I saw the keynote speech David Heinemeier Hansson gave at this year’s Railsconf in Portland and I liked it a lot. I really like the idea of following the pattern of “Less software is more” to the work we do each day. In his speech he says developers should spend one day a week discovering a subject of interest, writing code for a pet project, contributing to an open source project, etc. Basically anything but doing the work they do on the other four days of the week. This “day-off” raises the developer’s productivity so it is a net gain for the main work he is involved with, too.
I tend to agree. However, in this post I want to elaborate rather what ‘be more’ means in both the ‘less software is more’ and the ‘less work is more’ phrases. Less software means less lines of code to achieve the same tasks. Less work means less time spent working producing code to achieve the same tasks. There are two underlying concepts here that make this possible: abstraction and productivity. More precisely: the ideas in your (hacker) head and the tools that allow you to implement these ideas in abstract, high-level terms and thus raise your productivity.
When you write a program, there are basically two phases of producing code that solves a problem: first, you think about how to solve it and second, you convert the ideas into code. There is always a gap between the ideas and the code you write and that the computer comprehends. The more high-level the language is, the smaller the gap that needs to be bridged. But there is a backward effect, too. Usually when you are in the first phase you already think in terms of the second. The expressive tools the language provides have a strong effect on how you think of the problem (generally you know what language your solution will be implemented in). And that is bad because it dumbs down your thinking before you get to the point where you should consider the possibilities of the language.
I tend to think less of the language specifics in the first phase if I know the language provides all the high-level tools and provides them neatly. “For” loops skews your thinking more than -all kinds of- iterators. If I know functions are first-class objects and metaprogramming is available I worry less about how (or whether!) my abstract solution, only existing on the plane of ideas can be converted to functioning code.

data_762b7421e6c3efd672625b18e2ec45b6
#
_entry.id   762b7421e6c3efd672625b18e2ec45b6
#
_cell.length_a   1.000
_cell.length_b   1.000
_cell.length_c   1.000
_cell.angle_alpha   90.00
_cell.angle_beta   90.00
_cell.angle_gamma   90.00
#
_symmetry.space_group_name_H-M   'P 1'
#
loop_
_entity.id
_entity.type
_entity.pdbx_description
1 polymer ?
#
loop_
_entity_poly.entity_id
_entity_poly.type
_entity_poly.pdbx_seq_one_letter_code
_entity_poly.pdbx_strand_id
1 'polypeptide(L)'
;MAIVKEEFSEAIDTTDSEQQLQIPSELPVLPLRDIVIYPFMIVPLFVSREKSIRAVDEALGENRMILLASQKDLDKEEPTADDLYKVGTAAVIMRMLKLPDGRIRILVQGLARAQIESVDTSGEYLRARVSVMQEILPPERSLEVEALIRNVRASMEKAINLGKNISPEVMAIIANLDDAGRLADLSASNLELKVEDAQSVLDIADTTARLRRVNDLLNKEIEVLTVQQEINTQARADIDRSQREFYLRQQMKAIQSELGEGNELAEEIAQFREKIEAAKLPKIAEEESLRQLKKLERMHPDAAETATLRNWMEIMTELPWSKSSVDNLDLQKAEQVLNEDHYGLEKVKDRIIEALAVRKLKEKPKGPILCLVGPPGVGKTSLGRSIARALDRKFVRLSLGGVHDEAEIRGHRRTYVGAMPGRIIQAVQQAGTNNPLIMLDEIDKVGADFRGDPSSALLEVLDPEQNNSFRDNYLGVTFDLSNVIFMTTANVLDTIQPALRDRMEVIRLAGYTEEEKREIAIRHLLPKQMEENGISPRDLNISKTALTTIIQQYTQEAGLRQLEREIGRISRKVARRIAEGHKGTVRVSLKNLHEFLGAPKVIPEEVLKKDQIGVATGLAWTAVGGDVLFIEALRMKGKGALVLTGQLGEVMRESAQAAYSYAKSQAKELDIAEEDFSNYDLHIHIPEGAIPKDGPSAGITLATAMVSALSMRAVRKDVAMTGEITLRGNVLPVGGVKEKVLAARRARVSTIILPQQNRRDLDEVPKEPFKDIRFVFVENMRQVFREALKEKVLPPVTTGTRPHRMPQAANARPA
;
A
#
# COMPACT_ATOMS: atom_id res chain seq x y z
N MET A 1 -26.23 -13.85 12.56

So, back to where I started, your choice of the language counts and it counts a lot. It can help you be more productive in several ways, not just the fewer-lines-of-code-to-do-the-same-thing way but also the minimizing-the-skewing-of-your-thinking way. However, a high-level language is no guarantee to achieve that. One can churn out C-like code in Ruby, it is just easier to realize you are not using the full arsenal. And that’s where it really kicks in: if you know you can basically do anything painlessly you will dare to think big, your ideas can get off the ground. Consequently they will be abstract enough for you to be more productive.
So armed with daringly abstract ideas and tools that make it possible to put them into code, one sets out to conquer the world. The limit to the amount of code generated is the number of hours one can spend each day programming. After about ~8 hours of work is it worth to put in some more time to produce more code? Probably not. Our thinking breaks down pretty fast after that. I have experienced on several occasions that I could do in 10 minutes the next morning what I could not do in 2 hours the evening before. This is not about dropping the keyboard when the clock strikes 5pm, of course. It is about planning for measurable progress without too much overtime.
I think David is right when asserting that replenishing your mind so it can come up with constructive ideas is equally important. I am sure there are numerous ways to attain that. Some of them are constructive activities in themselves (David’s example was playing the banjo), some may just give you peace (e.g friends, family) and some may simply drift your thoughts away from the very problem you are working on (e.g playing soccer) and help you that way.
So what do you think about all that? Can low-level languages still have advantages over high-level ones in certain situations? Do you think the language your are programming in can have an effect on your problem-solving thoughts? What activities switch you off in the most “productive” way? What other factors have an effect on your work? (of course your working environment is very relevant). Are naps worth it? When would the official Railsconf’08 videos be online? :)